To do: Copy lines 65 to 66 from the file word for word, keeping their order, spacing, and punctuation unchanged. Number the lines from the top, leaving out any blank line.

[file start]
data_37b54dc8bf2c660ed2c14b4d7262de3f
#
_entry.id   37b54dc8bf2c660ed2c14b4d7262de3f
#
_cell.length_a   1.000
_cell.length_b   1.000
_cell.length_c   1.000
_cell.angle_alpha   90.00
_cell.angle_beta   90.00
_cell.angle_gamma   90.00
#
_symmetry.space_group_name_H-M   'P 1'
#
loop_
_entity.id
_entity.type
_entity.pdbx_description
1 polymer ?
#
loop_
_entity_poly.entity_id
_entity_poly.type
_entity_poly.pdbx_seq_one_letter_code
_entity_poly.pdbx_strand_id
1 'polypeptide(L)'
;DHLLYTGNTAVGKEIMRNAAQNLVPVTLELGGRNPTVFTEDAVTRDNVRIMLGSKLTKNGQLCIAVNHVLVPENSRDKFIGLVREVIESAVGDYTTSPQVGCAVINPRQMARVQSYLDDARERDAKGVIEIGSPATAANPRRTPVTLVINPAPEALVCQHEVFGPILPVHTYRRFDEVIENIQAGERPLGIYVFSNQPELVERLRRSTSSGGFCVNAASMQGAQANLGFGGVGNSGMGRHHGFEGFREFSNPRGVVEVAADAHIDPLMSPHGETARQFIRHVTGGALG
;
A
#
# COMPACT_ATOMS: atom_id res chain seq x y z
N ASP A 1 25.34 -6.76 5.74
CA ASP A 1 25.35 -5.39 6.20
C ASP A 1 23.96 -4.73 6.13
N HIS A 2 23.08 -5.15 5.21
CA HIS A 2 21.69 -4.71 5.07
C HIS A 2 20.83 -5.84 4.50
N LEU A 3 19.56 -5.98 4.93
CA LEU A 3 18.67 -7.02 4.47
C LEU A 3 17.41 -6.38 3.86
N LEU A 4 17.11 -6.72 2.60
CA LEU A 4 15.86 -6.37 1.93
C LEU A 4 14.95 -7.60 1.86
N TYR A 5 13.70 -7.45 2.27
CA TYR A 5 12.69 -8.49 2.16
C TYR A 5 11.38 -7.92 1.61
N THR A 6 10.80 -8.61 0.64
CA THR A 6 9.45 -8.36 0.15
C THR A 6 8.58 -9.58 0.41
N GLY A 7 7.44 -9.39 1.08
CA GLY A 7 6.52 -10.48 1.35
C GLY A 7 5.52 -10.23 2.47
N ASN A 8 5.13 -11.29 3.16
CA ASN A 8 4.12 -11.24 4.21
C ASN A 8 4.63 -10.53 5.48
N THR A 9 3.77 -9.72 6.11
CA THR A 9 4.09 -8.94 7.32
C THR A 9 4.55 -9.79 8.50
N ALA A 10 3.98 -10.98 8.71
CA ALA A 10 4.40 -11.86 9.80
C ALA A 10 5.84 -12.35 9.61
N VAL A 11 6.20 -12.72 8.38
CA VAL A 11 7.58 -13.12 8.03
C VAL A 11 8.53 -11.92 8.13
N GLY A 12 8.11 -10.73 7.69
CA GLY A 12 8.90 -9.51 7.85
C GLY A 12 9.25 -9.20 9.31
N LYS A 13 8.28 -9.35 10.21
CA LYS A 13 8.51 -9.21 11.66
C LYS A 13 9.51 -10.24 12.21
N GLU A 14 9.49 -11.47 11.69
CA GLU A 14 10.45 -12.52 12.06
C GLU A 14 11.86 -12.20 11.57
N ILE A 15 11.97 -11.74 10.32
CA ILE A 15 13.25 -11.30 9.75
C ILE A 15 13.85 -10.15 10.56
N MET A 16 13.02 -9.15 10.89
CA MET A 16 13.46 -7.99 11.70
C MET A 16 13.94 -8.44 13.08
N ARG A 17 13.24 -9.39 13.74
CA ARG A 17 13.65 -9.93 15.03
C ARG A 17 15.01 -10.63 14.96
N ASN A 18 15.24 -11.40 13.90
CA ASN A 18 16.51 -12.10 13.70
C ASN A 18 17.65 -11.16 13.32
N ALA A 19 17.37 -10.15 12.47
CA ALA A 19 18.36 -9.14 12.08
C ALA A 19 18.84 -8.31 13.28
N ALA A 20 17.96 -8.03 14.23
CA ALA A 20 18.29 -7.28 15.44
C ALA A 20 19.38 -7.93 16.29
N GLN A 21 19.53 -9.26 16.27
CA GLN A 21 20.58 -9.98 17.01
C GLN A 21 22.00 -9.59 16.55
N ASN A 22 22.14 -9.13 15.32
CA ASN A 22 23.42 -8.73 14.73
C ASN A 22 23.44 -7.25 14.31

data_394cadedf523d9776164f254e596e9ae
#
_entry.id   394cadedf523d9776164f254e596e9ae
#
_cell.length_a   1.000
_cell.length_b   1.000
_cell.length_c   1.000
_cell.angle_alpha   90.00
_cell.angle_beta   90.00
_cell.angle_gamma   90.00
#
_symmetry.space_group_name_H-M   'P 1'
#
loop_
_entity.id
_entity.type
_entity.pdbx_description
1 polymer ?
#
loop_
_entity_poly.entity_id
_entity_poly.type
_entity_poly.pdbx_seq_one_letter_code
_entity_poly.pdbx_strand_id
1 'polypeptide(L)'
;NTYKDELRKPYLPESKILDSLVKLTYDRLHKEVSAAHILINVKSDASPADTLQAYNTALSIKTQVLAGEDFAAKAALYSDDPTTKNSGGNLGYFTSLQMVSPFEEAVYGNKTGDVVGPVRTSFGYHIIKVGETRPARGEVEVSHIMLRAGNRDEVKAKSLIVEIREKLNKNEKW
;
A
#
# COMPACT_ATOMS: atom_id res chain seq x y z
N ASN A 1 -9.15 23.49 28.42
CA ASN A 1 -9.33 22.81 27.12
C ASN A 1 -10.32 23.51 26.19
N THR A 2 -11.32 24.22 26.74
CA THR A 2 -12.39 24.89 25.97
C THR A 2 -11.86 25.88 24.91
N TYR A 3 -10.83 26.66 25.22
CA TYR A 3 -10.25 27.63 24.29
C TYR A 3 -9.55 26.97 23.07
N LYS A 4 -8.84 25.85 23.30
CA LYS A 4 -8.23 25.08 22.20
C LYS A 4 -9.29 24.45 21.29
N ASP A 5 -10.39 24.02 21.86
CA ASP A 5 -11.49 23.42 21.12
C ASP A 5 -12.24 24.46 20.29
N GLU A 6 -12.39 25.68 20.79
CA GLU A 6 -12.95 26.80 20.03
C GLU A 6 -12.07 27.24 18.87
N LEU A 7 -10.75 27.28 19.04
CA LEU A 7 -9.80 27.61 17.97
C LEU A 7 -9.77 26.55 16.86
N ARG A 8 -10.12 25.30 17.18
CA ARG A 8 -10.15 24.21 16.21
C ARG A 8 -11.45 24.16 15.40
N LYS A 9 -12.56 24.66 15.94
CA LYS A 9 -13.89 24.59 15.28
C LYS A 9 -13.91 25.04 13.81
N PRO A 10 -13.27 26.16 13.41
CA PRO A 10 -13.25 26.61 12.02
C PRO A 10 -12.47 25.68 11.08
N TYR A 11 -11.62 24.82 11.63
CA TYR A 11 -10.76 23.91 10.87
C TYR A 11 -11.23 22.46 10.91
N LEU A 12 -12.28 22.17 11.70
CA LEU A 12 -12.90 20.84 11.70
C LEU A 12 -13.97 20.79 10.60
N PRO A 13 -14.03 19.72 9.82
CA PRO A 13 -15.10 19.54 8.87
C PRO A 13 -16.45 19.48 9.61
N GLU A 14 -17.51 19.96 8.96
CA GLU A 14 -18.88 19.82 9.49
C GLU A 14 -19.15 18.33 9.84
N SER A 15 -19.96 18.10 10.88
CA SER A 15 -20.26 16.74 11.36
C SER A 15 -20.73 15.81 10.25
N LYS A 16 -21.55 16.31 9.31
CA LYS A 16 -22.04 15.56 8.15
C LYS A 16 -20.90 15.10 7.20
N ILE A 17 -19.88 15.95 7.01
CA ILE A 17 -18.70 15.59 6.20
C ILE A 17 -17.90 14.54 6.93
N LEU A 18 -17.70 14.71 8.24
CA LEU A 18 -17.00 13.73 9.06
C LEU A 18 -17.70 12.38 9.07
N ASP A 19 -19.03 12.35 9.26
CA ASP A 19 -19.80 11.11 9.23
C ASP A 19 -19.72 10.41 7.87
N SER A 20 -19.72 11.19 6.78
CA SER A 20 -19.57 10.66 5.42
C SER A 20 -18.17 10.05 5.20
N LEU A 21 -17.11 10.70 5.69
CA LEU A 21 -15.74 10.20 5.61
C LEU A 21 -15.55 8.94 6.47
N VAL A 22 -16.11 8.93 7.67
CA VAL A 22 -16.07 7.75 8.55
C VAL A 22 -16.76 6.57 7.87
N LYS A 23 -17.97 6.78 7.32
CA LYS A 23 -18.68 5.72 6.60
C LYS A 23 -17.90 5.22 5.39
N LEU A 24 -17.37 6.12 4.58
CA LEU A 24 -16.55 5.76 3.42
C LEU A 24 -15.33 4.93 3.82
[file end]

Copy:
CA GLY A 12 8.90 -9.51 7.85
C GLY A 12 9.25 -9.20 9.31